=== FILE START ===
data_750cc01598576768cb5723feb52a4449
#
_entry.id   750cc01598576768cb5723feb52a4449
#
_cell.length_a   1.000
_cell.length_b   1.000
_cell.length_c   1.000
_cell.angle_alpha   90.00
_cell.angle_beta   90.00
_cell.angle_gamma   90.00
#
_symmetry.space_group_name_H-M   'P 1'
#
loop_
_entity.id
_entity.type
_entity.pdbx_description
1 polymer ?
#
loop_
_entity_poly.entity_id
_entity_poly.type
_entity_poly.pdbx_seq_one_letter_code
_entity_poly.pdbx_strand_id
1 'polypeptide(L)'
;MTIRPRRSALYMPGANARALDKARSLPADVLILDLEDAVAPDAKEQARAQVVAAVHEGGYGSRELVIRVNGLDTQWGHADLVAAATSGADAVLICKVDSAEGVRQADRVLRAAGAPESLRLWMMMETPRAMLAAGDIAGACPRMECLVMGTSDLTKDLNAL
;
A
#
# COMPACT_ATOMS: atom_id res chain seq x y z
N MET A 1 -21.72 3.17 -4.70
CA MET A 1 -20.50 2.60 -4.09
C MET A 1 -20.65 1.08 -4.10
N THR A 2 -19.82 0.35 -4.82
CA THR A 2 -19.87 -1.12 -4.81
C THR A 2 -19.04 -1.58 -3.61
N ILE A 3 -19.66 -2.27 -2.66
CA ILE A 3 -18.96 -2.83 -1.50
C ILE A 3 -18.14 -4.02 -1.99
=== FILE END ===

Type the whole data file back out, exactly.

data_750cc01598576768cb5723feb52a4449
#
_entry.id   750cc01598576768cb5723feb52a4449
#
_cell.length_a   1.000
_cell.length_b   1.000
_cell.length_c   1.000
_cell.angle_alpha   90.00
_cell.angle_beta   90.00
_cell.angle_gamma   90.00
#
_symmetry.space_group_name_H-M   'P 1'
#
loop_
_entity.id
_entity.type
_entity.pdbx_description
1 polymer ?
#
loop_
_entity_poly.entity_id
_entity_poly.type
_entity_poly.pdbx_seq_one_letter_code
_entity_poly.pdbx_strand_id
1 'polypeptide(L)'
;MTIRPRRSALYMPGANARALDKARSLPADVLILDLEDAVAPDAKEQARAQVVAAVHEGGYGSRELVIRVNGLDTQWGHADLVAAATSGADAVLICKVDSAEGVRQADRVLRAAGAPESLRLWMMMETPRAMLAAGDIAGACPRMECLVMGTSDLTKDLNAL
;
A
#
# COMPACT_ATOMS: atom_id res chain seq x y z
N MET A 1 -21.72 3.17 -4.70
CA MET A 1 -20.50 2.60 -4.09
C MET A 1 -20.65 1.08 -4.10
N THR A 2 -19.82 0.35 -4.82
CA THR A 2 -19.87 -1.12 -4.81
C THR A 2 -19.04 -1.58 -3.61
N ILE A 3 -19.66 -2.27 -2.66
CA ILE A 3 -18.96 -2.83 -1.50
C ILE A 3 -18.14 -4.02 -1.99